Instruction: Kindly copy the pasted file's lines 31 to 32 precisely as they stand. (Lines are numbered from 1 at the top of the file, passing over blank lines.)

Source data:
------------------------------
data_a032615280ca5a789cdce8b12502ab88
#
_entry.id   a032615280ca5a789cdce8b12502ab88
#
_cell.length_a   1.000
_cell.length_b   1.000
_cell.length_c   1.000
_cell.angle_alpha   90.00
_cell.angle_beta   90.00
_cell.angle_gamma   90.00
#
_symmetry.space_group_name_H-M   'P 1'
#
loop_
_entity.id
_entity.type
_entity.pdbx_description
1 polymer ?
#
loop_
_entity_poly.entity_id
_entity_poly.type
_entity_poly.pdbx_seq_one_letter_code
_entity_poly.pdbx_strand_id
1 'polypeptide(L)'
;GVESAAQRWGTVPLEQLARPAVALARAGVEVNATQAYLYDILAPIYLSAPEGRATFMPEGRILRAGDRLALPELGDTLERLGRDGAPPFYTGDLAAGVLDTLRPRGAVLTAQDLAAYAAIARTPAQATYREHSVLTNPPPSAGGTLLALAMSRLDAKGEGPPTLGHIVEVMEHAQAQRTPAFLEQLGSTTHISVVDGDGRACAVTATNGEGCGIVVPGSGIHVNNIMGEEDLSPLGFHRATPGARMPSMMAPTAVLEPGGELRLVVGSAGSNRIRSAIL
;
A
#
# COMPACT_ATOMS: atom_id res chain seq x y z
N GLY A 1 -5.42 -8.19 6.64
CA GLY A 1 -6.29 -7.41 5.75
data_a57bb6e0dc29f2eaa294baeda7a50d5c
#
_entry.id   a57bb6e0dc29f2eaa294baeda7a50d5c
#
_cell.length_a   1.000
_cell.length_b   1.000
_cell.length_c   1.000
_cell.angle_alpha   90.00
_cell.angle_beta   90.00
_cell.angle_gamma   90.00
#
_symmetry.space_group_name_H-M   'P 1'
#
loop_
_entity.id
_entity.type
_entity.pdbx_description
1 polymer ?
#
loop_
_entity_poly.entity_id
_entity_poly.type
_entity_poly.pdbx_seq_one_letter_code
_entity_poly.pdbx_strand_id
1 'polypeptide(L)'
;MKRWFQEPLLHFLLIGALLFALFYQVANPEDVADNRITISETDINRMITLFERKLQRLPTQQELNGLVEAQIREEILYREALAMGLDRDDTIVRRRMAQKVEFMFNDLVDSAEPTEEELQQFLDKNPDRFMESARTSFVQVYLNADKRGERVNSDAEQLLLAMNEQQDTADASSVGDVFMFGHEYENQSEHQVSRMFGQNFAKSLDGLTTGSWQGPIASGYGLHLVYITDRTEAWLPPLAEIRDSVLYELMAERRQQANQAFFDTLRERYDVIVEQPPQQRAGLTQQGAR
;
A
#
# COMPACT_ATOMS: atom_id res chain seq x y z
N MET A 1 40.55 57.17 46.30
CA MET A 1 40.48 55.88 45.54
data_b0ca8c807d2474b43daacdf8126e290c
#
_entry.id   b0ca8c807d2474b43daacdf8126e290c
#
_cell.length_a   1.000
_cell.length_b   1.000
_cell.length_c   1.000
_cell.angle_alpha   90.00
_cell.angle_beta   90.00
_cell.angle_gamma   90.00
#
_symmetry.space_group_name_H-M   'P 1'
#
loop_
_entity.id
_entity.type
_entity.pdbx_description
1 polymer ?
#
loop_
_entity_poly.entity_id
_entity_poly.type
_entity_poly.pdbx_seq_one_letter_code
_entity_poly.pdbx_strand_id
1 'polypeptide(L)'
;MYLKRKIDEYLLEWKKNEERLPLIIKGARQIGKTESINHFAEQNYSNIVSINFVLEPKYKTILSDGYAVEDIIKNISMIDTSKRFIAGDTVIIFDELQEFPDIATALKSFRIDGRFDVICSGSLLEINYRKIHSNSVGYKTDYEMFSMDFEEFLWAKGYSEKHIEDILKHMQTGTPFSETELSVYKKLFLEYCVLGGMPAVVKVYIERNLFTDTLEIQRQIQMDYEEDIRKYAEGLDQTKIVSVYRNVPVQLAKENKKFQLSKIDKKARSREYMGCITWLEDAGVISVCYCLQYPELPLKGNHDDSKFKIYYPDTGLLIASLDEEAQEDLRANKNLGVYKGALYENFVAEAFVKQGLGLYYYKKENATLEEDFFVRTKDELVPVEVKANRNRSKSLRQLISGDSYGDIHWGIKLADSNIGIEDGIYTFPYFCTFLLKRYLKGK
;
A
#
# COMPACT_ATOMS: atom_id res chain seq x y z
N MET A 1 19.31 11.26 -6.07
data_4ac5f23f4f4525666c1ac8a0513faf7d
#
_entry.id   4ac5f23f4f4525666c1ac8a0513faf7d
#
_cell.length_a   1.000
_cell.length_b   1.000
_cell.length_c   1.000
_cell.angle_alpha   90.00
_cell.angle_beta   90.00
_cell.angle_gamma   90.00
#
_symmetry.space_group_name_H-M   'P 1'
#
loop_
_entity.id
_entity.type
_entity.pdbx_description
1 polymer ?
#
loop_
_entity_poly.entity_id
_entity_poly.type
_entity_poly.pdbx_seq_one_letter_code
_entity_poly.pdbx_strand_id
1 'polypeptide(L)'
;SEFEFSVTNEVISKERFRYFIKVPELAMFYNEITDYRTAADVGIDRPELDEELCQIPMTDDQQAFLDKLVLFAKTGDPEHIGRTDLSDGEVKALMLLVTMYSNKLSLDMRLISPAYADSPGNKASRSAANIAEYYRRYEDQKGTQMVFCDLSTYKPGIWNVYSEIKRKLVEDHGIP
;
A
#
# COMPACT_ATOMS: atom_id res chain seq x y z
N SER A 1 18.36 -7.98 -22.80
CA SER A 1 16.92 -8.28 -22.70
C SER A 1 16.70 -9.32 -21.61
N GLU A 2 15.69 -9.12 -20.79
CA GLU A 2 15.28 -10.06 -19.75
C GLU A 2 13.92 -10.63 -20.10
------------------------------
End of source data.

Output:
N GLY A 1 -5.42 -8.19 6.64
CA GLY A 1 -6.29 -7.41 5.75